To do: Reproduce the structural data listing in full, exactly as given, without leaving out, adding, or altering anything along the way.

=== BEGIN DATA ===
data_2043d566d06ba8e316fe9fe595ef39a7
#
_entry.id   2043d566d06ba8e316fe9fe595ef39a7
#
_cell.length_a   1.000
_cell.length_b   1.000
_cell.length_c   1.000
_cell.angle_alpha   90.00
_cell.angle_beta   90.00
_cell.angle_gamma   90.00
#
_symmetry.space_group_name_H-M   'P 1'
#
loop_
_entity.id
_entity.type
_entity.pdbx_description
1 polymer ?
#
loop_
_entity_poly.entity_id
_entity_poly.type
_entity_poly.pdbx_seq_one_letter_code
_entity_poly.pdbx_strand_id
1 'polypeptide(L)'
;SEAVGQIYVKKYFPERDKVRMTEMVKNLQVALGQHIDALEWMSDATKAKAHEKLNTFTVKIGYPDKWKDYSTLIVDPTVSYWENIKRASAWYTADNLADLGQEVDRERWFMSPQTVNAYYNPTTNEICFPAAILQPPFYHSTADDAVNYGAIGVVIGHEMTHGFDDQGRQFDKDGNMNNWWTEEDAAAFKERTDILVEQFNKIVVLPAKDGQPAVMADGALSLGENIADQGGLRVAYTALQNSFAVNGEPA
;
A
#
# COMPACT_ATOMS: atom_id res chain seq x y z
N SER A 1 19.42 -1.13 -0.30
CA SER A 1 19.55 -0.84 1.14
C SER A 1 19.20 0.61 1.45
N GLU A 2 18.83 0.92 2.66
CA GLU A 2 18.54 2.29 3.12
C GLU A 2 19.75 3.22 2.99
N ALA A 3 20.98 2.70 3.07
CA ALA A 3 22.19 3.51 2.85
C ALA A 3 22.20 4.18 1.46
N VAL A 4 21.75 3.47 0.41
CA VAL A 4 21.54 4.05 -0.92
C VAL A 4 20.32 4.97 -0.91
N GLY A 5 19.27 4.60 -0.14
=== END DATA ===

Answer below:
data_2043d566d06ba8e316fe9fe595ef39a7
#
_entry.id   2043d566d06ba8e316fe9fe595ef39a7
#
_cell.length_a   1.000
_cell.length_b   1.000
_cell.length_c   1.000
_cell.angle_alpha   90.00
_cell.angle_beta   90.00
_cell.angle_gamma   90.00
#
_symmetry.space_group_name_H-M   'P 1'
#
loop_
_entity.id
_entity.type
_entity.pdbx_description
1 polymer ?
#
loop_
_entity_poly.entity_id
_entity_poly.type
_entity_poly.pdbx_seq_one_letter_code
_entity_poly.pdbx_strand_id
1 'polypeptide(L)'
;SEAVGQIYVKKYFPERDKVRMTEMVKNLQVALGQHIDALEWMSDATKAKAHEKLNTFTVKIGYPDKWKDYSTLIVDPTVSYWENIKRASAWYTADNLADLGQEVDRERWFMSPQTVNAYYNPTTNEICFPAAILQPPFYHSTADDAVNYGAIGVVIGHEMTHGFDDQGRQFDKDGNMNNWWTEEDAAAFKERTDILVEQFNKIVVLPAKDGQPAVMADGALSLGENIADQGGLRVAYTALQNSFAVNGEPA
;
A
#
# COMPACT_ATOMS: atom_id res chain seq x y z
N SER A 1 19.42 -1.13 -0.30
CA SER A 1 19.55 -0.84 1.14
C SER A 1 19.20 0.61 1.45
N GLU A 2 18.83 0.92 2.66
CA GLU A 2 18.54 2.29 3.12
C GLU A 2 19.75 3.22 2.99
N ALA A 3 20.98 2.70 3.07
CA ALA A 3 22.19 3.51 2.85
C ALA A 3 22.20 4.18 1.46
N VAL A 4 21.75 3.47 0.41
CA VAL A 4 21.54 4.05 -0.92
C VAL A 4 20.32 4.97 -0.91
N GLY A 5 19.27 4.60 -0.14